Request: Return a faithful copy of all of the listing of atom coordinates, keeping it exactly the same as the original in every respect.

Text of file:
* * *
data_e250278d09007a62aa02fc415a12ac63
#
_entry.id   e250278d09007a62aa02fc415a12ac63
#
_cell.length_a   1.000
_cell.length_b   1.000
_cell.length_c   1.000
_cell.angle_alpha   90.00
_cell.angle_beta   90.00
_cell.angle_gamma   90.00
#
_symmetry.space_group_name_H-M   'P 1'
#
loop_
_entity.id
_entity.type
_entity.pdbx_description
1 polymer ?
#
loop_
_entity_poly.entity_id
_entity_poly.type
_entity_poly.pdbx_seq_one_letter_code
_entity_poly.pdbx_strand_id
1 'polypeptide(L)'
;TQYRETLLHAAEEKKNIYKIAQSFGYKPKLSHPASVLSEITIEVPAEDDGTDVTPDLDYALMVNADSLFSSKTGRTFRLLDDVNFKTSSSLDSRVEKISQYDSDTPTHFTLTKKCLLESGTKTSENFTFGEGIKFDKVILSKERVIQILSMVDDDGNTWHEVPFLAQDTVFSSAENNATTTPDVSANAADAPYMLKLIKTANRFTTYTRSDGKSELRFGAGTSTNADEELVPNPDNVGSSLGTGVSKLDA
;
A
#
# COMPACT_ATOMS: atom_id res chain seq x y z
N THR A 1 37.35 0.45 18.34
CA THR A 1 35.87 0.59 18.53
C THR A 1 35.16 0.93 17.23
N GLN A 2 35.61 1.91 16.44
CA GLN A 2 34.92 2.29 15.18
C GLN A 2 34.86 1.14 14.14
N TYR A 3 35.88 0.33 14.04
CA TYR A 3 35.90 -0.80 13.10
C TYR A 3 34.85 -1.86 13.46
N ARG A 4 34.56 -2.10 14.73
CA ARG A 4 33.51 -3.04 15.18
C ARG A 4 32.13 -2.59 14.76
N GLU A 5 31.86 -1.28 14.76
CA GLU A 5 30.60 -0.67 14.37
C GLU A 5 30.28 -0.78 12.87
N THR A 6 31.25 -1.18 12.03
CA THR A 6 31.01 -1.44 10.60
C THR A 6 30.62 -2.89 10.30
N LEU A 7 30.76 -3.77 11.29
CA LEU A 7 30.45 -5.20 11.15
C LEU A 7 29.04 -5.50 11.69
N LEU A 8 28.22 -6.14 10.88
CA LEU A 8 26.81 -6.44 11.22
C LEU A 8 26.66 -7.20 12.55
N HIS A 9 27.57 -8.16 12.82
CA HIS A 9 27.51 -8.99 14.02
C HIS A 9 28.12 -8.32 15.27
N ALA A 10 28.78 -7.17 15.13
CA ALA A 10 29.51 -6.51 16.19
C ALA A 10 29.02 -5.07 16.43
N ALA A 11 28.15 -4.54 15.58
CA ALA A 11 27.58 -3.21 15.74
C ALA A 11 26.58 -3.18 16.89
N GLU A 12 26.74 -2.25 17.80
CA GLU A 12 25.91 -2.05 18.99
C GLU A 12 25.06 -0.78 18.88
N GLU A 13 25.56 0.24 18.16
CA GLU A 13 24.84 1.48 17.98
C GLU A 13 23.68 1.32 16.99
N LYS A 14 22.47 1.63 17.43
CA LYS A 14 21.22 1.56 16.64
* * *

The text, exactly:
data_e250278d09007a62aa02fc415a12ac63
#
_entry.id   e250278d09007a62aa02fc415a12ac63
#
_cell.length_a   1.000
_cell.length_b   1.000
_cell.length_c   1.000
_cell.angle_alpha   90.00
_cell.angle_beta   90.00
_cell.angle_gamma   90.00
#
_symmetry.space_group_name_H-M   'P 1'
#
loop_
_entity.id
_entity.type
_entity.pdbx_description
1 polymer ?
#
loop_
_entity_poly.entity_id
_entity_poly.type
_entity_poly.pdbx_seq_one_letter_code
_entity_poly.pdbx_strand_id
1 'polypeptide(L)'
;TQYRETLLHAAEEKKNIYKIAQSFGYKPKLSHPASVLSEITIEVPAEDDGTDVTPDLDYALMVNADSLFSSKTGRTFRLLDDVNFKTSSSLDSRVEKISQYDSDTPTHFTLTKKCLLESGTKTSENFTFGEGIKFDKVILSKERVIQILSMVDDDGNTWHEVPFLAQDTVFSSAENNATTTPDVSANAADAPYMLKLIKTANRFTTYTRSDGKSELRFGAGTSTNADEELVPNPDNVGSSLGTGVSKLDA
;
A
#
# COMPACT_ATOMS: atom_id res chain seq x y z
N THR A 1 37.35 0.45 18.34
CA THR A 1 35.87 0.59 18.53
C THR A 1 35.16 0.93 17.23
N GLN A 2 35.61 1.91 16.44
CA GLN A 2 34.92 2.29 15.18
C GLN A 2 34.86 1.14 14.14
N TYR A 3 35.88 0.33 14.04
CA TYR A 3 35.90 -0.80 13.10
C TYR A 3 34.85 -1.86 13.46
N ARG A 4 34.56 -2.10 14.73
CA ARG A 4 33.51 -3.04 15.18
C ARG A 4 32.13 -2.59 14.76
N GLU A 5 31.86 -1.28 14.76
CA GLU A 5 30.60 -0.67 14.37
C GLU A 5 30.28 -0.78 12.87
N THR A 6 31.25 -1.18 12.03
CA THR A 6 31.01 -1.44 10.60
C THR A 6 30.62 -2.89 10.30
N LEU A 7 30.76 -3.77 11.29
CA LEU A 7 30.45 -5.20 11.15
C LEU A 7 29.04 -5.50 11.69
N LEU A 8 28.22 -6.14 10.88
CA LEU A 8 26.81 -6.44 11.22
C LEU A 8 26.66 -7.20 12.55
N HIS A 9 27.57 -8.16 12.82
CA HIS A 9 27.51 -8.99 14.02
C HIS A 9 28.12 -8.32 15.27
N ALA A 10 28.78 -7.17 15.13
CA ALA A 10 29.51 -6.51 16.19
C ALA A 10 29.02 -5.07 16.43
N ALA A 11 28.15 -4.54 15.58
CA ALA A 11 27.58 -3.21 15.74
C ALA A 11 26.58 -3.18 16.89
N GLU A 12 26.74 -2.25 17.80
CA GLU A 12 25.91 -2.05 18.99
C GLU A 12 25.06 -0.78 18.88
N GLU A 13 25.56 0.24 18.16
CA GLU A 13 24.84 1.48 17.98
C GLU A 13 23.68 1.32 16.99
N LYS A 14 22.47 1.63 17.43
CA LYS A 14 21.22 1.56 16.64